The most straightforward reading of the sonnets says they were written to the Earl of Southampton by an middle aged (forties) fellow nobleman.

3. According to sonnet publisher Thomas Thorpe, the author was dead in 1609.  

The publisher of the sonnets, Thomas Thorpe, eulogized the author. That’s probably because he was dead. Of course, the commoner named Shakespeare was very much alive in 1609; he couldn’t die just yet as he had neighbors to sue.

The publisher’s dedication of the sonnets to “Our ever-living poet” is obviously taken from Henry VI Part 1 in which we witness the funeral of the great deceased King. The line used by Thorpe reads in part, “. . .that ever-living man of memory, Henry the Fifth . . .”

To some historians, direct testimony from a contemporary in a position to know means something. This is not true in the case of the Shakespeare authorship question.

See if you can follow this logic: The man named William Shakespeare was alive in 1609, so the phrase “our ever-living poet” must not have been a reference to a deceased poet at all, furthermore, the similarity to a Shakespearean eulogy is a coincidence, and finally, the fact that the phrase “ever-living” has never, except for this one time, been used to refer to a living person is entirely irrelevant in this case.

Here’s the dedication in full. “To the onlie begettor of these ensuing sonnets Mr. W. H. All happiness and that eternitie promised by our ever-living poet. Wisheth the well wishing adventurer in setting forth.” As with the sonnets themselves, it is possible to argue that the dedication need not be read in the most obvious way. Absent such an argument Shakespeare died before 1609.

The publisher’s dedication in the sonnets, if read in a straightforward manner, strongly implies that Thomas Thorpe believed the author was deceased at the time of publication. If so, Shakespeare didn’t write Shakespeare. 

4. Some modern experts protest way too much. 

It’s been known and widely accepted for more than 150 years that Polonius is a funny, nasty, and fiendishly accurate caricature of William Cecil, Lord Burghley, the most powerful man in Elizabethan England.  It is hard to imagine a commoner getting away with such an obvious parody and the identification of Edward de Vere (who knew Burghley all too well) as the most likely alternative author makes the Polonius character and the viciousness of the parody far more understandable (and funnier).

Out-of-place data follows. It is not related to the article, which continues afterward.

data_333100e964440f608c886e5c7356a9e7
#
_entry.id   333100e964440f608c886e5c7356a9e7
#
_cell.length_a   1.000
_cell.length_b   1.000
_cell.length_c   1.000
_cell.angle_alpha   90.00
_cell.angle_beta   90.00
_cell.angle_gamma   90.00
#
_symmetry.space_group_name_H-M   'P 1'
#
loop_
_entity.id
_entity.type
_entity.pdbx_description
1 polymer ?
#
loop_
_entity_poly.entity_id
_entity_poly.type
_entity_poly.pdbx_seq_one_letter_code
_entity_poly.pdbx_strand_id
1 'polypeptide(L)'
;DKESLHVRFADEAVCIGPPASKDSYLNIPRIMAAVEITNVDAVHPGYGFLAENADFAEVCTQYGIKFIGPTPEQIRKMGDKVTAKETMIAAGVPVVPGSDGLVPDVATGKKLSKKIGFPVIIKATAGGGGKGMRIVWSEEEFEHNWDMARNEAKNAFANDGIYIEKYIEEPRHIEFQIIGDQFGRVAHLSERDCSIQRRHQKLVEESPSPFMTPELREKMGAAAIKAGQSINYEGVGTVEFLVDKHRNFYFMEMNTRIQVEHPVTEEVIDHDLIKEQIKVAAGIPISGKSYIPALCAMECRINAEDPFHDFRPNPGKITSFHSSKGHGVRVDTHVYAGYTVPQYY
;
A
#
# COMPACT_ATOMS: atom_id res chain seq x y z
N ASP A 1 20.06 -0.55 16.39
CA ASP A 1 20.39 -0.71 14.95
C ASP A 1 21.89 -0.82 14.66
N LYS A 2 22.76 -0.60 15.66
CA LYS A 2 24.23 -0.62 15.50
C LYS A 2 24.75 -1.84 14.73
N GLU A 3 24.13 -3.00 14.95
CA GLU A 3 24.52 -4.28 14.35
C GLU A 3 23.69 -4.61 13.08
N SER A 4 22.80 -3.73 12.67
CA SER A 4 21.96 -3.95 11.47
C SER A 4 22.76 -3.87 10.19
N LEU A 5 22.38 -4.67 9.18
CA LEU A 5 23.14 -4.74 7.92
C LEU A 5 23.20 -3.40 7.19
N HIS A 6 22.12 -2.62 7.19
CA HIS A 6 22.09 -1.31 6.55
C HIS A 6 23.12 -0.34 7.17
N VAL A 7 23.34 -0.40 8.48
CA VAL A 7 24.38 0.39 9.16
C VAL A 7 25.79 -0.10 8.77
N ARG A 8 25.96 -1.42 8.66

All of this is a problem for the traditional Shakespeare story and is typically met with either silence or denial.

Sometimes the furious backpedaling of a modern scholars provides amusing entertainment. For example, professor Jonathan Bates made comments in Harper’s magazine that included this whopper: “Hamlet is approached via fantastically cryptic supposed parallels between Lord Burghley and the character of Polonius.”

What was once obvious is now “cryptic.” This kind of desperation coming from an expert in the field is almost as convincing to me as the hard evidence in the sonnets.

The Hamlet character Polonius lampooning the powerful Lord Burghley could only have been created by a nobleman — Edward de Vere is the most promising candidate. This has led to intense backpedaling among experts who evidently fear nothing more than de Vere himself.  

5. Shakespeare of Stratford was probably illiterate. 

No letters survive; Shakespeare’s long, detailed will did not mention books or manuscripts; both adult daughters were demonstrably unable to read and write.

Shakespeare could write his name, barely. Six scrawled signatures on legal documents look suspiciously like the struggles of a barely literate man to sign his name — the contrast with the fluid signatures commonly seen from real professional writers of the time is striking. This is a man who supposedly penned more than a million words with a quill.

A man who was known during his lifetime as the greatest writer in England, a man who wrote play after play featuring brilliant, educated, witty women, did not see to it that his two daughters learned to read? Really? Centuries of painstaking searching cannot turn up a single letter or manuscript or book, nothing to even indicate literacy. Really? The most famous writer in England?

If a man leaves behind an extensive paper trail of legal documents but no books, no letters, no manuscripts, and no literate relatives, one might be tempted to conclude that the man in question was not literate.

Conclusion

(1) The author stated in rather clear language in his private sonnets that he was using a pseudonym.  (2) In the sonnets, the author repeatedly presents himself as middle-aged. (3) The dedication written when the sonnets were finally published in 1609 is a Shakespearean eulogy; Shakespeare of Stratford wasn’t dead. (4) Mainstream academics put forward absurd arguments even though there are many perfectly cogent ways to support the traditional attribution. (5) A man who was literally the most literate man in England, a brilliant, multi-lingual, widely-read, broadly-educated genius with a knowledge base that touched on literature, history, science, warfare, botany, music, law, and even falconry and a vocabulary that dwarfed that of his most erudite contemporaries brought up two illiterate daughters.

As Justices Powell, Blackmun, O’Connor, Stevens, and Scalia and many others suspect, the too-young, barely-literate man from Stratford was, in all probability, put in place as a front-man for the true author.